Additional STD Test Statistics in Wisconsin
According to the state website, the number of reported STD cases in 2015 was 29.459. This is out of a population of 5,778,708. The overall state statistics break down as follows:
- Male cases: 10,327
- Female cases: 19,110
- White: 12,213
- African American: 9,764
- American Indian: 390
- Asian/Pacific Islander: 384
- Other: 723
- Unknown Race: 5,985
- 0-4: 11
- 5-9: 4
- 10-14: 238
- 15-19: 7,994
- 20-24: 11,253
- 25-29: 5,232
- 30-34: 2,342
- 35-39: 1,114
- 40-44: 570
- 45-49: 302
- 50+: 389
It must be noted that statistics reflect children born with HIV infections, or infections spread to the fetus through the mother’s infection. Most cases are found in the Southeastern region of the state, which includes heavily populated cities, such as Milwaukee.
Luckily, this rate has not changed drastically over the state’s history. In 2011, the STD positive rate was a mere 29,214, which means it has neither declined nor increased exponentially through the years. The State of Wisconsin has an STD issue, but it is a stagnating issue, not getting worse, but not getting better, either.
As with other states, the incidence of chlamydia tops the charts, with 7,000 women between the ages of 20-24 testing positive for this disease in 2013. Gonorrhea-positive tests were under 2,000 for the same age group for the same year, while Hepatitis C rates went up by 600% statewide in 2013. 263 adults in the state tested positive for HIV in 2013, placing the state at number 31 among all 50 states for HIV prevalence.
STD Testing and Sexual Education in Wisconsin
Government-led programs provide citizens with a number of different resources for education, including nine different links on the Wisconsin Department of Health Services website. The residents also have access to the basics of the highest reported diseases online, including chlamydia and gonorrhea symptoms and treatment options.
The education doesn’t stay with the adults; according to the Wisconsin Department of Public Instruction, the CDC helps fund the HIV/STD & Teen Pregnancy Prevention Program (Human Growth and Development). This program, implemented in schools, targets youngsters in health classes, to raise early awareness and help students recognize the signs of disease. Specifically, schools implement the “My Sexual Health, My Future” program, which includes information on contraception, personal safety, and other important factors in sexual safety. Each skills area aligns with the state’s Health Education guidelines, as well as the National Sexuality Education Standards.
This program also collects data across the state, testing the knowledge in schools, and targeting areas where more education is necessary to keep more kids free of STD’s. Parents have access to the material being reviewed in the school through this program, which shares the curriculum on the state’s Health Department website.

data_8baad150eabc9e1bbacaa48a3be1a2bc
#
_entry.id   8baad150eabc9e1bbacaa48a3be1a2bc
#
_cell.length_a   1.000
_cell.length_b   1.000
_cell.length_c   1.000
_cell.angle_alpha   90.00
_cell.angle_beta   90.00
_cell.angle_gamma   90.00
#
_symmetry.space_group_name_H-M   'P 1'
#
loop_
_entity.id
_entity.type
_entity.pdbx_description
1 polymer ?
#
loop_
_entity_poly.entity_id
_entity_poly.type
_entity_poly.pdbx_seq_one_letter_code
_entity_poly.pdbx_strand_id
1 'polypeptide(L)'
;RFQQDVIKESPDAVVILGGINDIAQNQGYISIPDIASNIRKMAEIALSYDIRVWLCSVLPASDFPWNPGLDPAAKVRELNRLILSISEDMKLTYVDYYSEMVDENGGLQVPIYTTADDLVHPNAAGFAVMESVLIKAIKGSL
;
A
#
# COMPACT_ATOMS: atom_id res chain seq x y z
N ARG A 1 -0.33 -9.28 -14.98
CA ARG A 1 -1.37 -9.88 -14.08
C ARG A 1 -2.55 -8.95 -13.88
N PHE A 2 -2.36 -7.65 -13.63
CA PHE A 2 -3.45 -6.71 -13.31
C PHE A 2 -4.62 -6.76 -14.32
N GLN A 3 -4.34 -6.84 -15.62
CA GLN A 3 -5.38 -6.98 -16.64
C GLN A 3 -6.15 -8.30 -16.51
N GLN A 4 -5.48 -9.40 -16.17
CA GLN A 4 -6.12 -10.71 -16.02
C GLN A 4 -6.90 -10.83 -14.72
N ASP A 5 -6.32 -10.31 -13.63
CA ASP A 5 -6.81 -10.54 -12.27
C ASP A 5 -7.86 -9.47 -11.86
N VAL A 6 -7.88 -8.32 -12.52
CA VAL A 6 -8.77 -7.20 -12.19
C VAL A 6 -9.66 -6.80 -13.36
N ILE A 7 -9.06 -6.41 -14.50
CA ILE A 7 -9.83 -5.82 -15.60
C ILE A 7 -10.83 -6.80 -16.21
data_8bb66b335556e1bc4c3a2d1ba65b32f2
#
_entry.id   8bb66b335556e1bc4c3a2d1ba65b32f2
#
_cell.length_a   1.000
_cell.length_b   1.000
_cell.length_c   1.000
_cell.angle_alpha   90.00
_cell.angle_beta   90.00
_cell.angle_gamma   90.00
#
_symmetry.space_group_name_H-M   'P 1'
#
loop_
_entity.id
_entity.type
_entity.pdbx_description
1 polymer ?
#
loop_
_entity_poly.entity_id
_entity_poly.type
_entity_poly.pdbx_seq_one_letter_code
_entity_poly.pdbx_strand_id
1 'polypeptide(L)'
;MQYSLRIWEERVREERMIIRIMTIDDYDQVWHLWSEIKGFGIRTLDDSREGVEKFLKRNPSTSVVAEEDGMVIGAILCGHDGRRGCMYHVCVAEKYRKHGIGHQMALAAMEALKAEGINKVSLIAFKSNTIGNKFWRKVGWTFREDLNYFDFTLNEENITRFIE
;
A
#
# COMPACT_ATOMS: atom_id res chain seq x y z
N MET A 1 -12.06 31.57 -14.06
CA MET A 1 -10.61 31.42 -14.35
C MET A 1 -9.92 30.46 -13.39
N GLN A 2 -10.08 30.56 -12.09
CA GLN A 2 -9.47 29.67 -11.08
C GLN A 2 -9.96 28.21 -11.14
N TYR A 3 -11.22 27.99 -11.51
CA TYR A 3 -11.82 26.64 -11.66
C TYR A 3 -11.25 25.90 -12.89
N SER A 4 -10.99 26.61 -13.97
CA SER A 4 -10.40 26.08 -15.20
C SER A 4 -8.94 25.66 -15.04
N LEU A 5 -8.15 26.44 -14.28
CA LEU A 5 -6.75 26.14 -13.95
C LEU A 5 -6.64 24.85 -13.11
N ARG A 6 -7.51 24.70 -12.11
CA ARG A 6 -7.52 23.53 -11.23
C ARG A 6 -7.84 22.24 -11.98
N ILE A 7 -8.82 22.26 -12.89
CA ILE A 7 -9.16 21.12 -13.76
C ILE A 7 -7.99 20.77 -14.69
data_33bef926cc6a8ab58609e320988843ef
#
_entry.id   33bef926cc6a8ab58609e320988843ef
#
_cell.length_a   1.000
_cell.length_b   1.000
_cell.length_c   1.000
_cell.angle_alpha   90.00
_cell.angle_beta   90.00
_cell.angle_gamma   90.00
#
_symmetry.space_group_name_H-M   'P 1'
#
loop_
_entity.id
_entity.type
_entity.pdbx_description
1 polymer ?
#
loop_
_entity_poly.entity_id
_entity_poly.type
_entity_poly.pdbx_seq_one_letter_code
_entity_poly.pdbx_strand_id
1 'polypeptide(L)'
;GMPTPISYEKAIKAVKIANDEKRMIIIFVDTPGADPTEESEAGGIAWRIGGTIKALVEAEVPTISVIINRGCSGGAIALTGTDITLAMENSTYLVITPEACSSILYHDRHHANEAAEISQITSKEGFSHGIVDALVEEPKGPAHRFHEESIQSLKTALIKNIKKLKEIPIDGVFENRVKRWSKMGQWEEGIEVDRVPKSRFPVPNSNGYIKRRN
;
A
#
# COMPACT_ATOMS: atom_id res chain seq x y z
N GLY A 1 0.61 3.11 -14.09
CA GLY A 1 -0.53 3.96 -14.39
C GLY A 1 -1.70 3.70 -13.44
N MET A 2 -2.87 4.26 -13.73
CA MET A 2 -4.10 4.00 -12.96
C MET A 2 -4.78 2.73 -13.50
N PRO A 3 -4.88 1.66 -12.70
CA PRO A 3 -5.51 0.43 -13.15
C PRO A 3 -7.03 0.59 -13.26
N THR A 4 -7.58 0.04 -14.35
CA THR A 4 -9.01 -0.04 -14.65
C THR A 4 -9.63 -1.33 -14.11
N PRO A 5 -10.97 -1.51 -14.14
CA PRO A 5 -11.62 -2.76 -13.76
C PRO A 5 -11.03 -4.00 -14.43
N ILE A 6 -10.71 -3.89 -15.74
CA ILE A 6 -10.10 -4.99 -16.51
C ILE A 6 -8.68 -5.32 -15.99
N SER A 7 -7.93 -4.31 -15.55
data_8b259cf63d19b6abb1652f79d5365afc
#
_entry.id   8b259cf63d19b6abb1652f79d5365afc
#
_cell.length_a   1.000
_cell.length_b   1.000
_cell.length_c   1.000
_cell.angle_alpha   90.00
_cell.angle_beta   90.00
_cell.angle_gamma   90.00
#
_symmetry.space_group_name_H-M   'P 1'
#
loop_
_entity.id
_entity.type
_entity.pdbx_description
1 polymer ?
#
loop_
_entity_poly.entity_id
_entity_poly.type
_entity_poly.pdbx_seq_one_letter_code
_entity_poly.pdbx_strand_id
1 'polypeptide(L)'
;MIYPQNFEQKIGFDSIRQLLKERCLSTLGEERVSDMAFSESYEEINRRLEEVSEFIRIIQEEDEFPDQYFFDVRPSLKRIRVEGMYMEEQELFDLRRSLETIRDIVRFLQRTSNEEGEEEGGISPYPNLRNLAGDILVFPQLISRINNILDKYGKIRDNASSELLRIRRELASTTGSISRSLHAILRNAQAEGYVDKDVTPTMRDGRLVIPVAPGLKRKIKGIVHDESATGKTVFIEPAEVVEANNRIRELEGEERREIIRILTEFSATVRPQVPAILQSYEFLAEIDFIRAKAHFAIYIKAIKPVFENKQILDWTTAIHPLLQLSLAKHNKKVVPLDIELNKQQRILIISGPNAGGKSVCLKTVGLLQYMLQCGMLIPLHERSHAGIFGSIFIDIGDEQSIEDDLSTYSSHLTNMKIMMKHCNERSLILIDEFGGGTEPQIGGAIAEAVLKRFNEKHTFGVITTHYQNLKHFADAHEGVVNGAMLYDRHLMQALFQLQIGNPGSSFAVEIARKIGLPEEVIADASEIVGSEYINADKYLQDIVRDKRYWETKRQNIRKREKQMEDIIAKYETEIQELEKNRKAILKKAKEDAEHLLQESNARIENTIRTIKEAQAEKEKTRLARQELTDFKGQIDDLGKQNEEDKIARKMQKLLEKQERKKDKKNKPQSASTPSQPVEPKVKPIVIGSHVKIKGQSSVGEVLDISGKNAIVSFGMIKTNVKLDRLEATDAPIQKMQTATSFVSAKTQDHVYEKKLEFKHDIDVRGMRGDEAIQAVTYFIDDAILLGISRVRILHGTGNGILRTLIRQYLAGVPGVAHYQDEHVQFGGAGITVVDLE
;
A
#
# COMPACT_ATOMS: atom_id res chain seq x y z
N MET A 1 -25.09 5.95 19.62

Colleges in the state offer free STD education, some give out free condoms, while others conduct introductory classes on staying safe while in school. As a whole, the state has kept its STD statistics stagnant instead of watching them rise, through the implementation of educational programs for all age groups.
Sexually Transmitted Diseases and Demographics in Wisconsin
Instances of positive STD tests across the state vary by region. There are five regions in the state: Northeastern, Northern, Southeastern, Southern, and Western. Of these regions, the Northern region had the least reported cases of STD’s, with only 1,302 cases recorded in 2015. The Southeastern region, however, had a reported 16,645 cases reported in the same year; the Southeastern region holds the least counties of all five Wisconsin regions.
When 56% of a region’s population has a reported STD, with the second closest region having only 15.8% of reportable STD’s, the state begins to focus on the area. There is a higher concentrated population in this area, as Milwaukee is here, with nearly 600,000 residents according to the Census Bureau. In fact, out of the seven counties in this region, Milwaukee County holds 13,438 cases of reported STD’s for 2015.
Part of the issue is a lack of education, especially in the inner-city schools in the county. For instance, Milwaukee City Schools saw a graduation rate of only 58.2%, as compared to the statewide rate of 88.4%. This rate proves a lack of education overall, including education in sexual health. Depending on when the students drop out of high school, they may never reach the age to take a health education course, missing sexual education completely. This area of Wisconsin is also the most populated, which generates a higher chance of increased STD ratings. When a lack of education combines with a growing population, health issue statistics rise in response.
Better Sexual Health in Wisconsin
Whether heading out for the big game, hiking through the picturesque back paths of the state, or spending a relaxing day in the culture of the big city, getting tested for STD’s in a confidential, fast manner is essential to everyone’s health. Be sure to share in everything this wonderful state has to offer while continuing to get regular STD testing with a simple phone call, staying healthy and remaining able to do whatever Wisconsin has to offer on a whim. Spend less than a half hour in the lab, then be out the door to enjoy the day in any region. Stay on the outside of the STD statistics in this state by getting tested regularly and staying educated to the risk factors for STD’s. Know the signs, and know how to get help. Stay safe, stay smart, and stay efficient by making that phone call today.